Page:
Rev. John Black (c.1778-1825)

When I first began searching for information about John Black, I ran into some confusion. There was a John Black (1768-1849) who seemed to be a good fit[1] but upon further investigation[2], [3] I think John Black (c.1778-1825) is a better fit. Additionally, based on my studies into this person so far, John Black seems to me to be quite a common name for 18th and 19th century Scotland and Ireland.

Both John Blacks graduated from the University of Glasgow in Scotland. The older John left for America in 1798 but the younger John does not appear to me to have ever left Western Europe. Further confusion was cast by the fact the the older was a professor of Latin and Greek, while the younger fell into my view because of his work “Palaeoromaica”, a work discussing the role that the Latin and Greek languages played in the formation of the New Testament scriptures.

The older graduated from Glasgow in 1790 and the younger in 1812.[1], [5]

Upon a cursory glance at his writings, he does not seem to write much of anything, if anything at all, about his personal life, reserving his speech only for the topics at hand.

Confusion aside, the University of Glasgow has a section devoted to John Black (d.1825).[5]

At one point he tutored the historian Patrick Fraser Tytler (1791-1849).[6, p.xxi]

“…Mr. Black and papa were continually talking upon learned subjects…”
Patrick Fraser Tytler (1810)[6, p.xxiii]


c.1778: He was born as the first son of Adam Black, a farmer in Douglas, Lanarkshire, Scotland.[3, p.21] He attended parish school in Douglas.[4, p.654]

1802, Apr. 28: He was licensed by the Presbytery of Edinburgh, Scotland.[3, p.21]

1810, Sep. 20: He was ordained by the Presbytery of Edinburgh.[3, p.21]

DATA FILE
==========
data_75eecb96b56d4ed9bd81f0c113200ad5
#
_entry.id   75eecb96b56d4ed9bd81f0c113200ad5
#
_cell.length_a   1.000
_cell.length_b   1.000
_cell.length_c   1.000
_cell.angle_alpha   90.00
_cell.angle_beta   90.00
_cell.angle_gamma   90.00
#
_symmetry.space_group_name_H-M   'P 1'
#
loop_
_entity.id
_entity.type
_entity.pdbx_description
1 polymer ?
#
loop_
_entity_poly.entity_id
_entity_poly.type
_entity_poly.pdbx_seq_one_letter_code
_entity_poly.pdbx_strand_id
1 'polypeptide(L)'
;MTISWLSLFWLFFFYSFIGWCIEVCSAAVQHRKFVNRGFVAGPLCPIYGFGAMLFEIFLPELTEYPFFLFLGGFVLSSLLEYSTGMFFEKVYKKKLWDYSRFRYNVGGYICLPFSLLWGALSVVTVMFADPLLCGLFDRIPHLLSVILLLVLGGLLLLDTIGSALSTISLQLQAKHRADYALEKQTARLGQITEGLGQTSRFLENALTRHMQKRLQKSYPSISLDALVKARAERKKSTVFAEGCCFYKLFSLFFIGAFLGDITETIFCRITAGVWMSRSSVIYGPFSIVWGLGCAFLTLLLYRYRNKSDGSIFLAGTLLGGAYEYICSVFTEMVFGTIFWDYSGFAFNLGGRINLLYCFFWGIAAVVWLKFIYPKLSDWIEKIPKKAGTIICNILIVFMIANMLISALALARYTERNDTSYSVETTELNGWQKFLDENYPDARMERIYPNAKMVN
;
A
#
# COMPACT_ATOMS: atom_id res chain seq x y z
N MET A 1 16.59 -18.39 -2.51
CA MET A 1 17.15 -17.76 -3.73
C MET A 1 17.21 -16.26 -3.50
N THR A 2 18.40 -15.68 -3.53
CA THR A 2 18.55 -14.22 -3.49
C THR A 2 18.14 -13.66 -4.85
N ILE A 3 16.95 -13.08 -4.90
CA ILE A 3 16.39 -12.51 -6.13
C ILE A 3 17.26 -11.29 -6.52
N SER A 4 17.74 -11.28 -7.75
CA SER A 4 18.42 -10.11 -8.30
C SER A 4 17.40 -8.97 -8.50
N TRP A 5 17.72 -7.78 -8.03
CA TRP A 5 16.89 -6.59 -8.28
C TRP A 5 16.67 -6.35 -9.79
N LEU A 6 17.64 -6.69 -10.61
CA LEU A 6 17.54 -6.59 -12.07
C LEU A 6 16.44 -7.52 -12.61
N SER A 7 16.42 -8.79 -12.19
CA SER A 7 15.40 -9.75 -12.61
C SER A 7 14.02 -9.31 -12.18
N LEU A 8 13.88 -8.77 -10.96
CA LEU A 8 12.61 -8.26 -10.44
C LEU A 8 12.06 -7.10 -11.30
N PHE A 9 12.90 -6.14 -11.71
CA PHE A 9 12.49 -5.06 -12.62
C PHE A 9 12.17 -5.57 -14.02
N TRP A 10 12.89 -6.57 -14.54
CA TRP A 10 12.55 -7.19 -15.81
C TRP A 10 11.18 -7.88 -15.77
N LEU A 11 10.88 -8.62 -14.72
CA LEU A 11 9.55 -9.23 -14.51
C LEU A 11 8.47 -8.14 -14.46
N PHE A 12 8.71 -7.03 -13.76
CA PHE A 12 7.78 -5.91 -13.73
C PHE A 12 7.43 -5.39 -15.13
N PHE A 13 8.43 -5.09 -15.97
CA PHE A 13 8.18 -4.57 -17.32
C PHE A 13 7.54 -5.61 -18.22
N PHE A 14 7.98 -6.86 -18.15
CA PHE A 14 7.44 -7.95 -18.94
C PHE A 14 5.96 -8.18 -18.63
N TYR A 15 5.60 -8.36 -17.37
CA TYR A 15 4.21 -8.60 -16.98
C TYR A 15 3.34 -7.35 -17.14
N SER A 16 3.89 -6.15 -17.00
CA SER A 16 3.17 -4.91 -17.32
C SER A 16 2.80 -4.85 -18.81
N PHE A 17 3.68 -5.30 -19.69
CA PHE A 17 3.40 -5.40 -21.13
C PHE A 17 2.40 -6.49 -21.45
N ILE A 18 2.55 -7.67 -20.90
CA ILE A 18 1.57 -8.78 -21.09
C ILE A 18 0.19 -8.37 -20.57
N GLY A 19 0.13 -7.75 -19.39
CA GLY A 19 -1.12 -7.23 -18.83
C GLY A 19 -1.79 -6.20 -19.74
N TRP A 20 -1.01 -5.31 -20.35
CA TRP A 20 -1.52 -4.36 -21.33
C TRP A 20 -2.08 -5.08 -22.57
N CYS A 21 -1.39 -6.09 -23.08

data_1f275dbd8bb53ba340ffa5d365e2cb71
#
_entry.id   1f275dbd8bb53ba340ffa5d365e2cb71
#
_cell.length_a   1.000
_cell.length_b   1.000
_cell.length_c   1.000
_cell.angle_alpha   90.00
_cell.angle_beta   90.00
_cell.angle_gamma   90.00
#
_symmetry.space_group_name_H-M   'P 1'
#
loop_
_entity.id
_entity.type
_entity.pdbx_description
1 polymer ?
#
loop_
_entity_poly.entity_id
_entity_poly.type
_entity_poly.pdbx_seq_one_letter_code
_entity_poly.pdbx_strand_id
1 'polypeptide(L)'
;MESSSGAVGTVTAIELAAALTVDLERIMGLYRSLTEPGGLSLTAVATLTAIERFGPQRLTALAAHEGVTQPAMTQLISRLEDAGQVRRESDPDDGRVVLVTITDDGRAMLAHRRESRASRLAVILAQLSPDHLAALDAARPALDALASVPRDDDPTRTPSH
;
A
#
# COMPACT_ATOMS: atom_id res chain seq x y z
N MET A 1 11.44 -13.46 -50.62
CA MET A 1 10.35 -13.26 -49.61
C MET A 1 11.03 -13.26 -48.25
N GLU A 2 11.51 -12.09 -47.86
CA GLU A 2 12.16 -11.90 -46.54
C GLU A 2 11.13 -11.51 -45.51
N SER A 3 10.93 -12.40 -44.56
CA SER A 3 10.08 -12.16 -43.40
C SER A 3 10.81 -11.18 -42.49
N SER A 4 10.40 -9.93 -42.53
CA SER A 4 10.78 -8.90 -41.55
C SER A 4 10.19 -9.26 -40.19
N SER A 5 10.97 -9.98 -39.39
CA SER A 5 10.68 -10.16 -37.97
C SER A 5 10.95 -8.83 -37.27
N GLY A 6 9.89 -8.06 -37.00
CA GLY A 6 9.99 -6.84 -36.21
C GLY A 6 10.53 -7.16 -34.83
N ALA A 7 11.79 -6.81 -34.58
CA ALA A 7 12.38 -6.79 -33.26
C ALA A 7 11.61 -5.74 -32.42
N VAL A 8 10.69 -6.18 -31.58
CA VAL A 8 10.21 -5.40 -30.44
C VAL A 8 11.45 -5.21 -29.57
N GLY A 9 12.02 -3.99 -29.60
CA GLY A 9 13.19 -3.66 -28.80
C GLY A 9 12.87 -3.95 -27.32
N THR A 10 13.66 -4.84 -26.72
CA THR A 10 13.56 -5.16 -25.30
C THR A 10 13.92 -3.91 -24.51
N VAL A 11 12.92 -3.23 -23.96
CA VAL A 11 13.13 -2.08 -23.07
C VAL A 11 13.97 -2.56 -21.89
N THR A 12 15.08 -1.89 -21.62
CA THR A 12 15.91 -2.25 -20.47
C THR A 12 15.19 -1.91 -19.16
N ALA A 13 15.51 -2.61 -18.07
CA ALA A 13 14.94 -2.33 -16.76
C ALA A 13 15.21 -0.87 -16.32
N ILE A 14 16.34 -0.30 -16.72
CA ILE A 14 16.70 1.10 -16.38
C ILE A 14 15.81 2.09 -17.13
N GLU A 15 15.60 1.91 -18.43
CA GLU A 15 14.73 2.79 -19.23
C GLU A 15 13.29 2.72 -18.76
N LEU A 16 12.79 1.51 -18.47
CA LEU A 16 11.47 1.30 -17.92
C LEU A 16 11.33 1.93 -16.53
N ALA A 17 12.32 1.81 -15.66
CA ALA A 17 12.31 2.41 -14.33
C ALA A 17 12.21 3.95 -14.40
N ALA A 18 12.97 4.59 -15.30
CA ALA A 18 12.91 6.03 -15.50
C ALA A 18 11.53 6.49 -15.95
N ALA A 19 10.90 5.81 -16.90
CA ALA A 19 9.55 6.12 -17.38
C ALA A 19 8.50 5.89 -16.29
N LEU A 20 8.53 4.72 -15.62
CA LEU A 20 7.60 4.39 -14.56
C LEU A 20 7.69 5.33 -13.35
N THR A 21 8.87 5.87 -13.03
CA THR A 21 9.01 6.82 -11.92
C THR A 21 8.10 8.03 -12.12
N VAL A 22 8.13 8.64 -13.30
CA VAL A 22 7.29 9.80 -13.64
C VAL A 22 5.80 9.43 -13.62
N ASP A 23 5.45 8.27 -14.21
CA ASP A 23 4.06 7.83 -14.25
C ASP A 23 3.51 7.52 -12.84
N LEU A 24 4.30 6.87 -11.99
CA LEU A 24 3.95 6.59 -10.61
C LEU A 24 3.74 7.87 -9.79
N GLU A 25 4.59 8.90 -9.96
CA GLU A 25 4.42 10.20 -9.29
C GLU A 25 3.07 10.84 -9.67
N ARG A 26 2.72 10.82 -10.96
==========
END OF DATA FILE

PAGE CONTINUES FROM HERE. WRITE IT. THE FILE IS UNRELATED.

1810-1825: He was Minister of Coylton, in Southern Scotland.[2, p.124], [4, p.654], [5]

1812, May 1: He graduated from the University of Glasgow with the title Doctor of Laws (LL.D).[3, p.21], [5]

1825, Aug. 26: He died in Paris at the age of 47[3, p.21] or 48.[5]



The Falls of Clyde, or, the Fairies (Edinburgh, 1806).[3, p.21]


Life of Tasso, 2 vols. (Edinburgh, 1810).[3, p.21] Also known as, The Life and Translation of Tasso.[2, p.124]

The full title of this work is: “Life of Torquato Tasso: With an Historical and Critical Account of His Writings“.

Volume 1:

Volume 2:

Palaeoromaica (London, 1822).[3, p.21]


Supplement thereto (London, 1824).[3, p.21]


“In this singular volume, the author endeavors to revive something like the wild and exploded hypothesis of the Jesuit Hardouin, who maintained that our Lord and his Apostles spoke Latin, and that the Latin Vulgate was the original of the New Testament. The anonymous author of the Paltcoromaica contends, that the Greek New Testament is a translation of a Latin original, the text of which is not preserved in the Vulgate, or any Latin version in being.”
Criticus (1872)[2, p.124]

This work, mentioned in Chapter 3 of Edwin Johnson’s Pauline Epistles, was brought to my attention by Nick Weech. He asked me if I could throw more light on this and so I’ve authored this article to do just that.

I think it was originally published anonymously in 1822 but has since had John Black identified as its author. It also appears to have been notably controversial, at least enough to some merit attention from English universities.[2, pp.124-125]

“The work was regarded, on its first appearance, as dangerous, and immediately occasioned a considerable controversy.”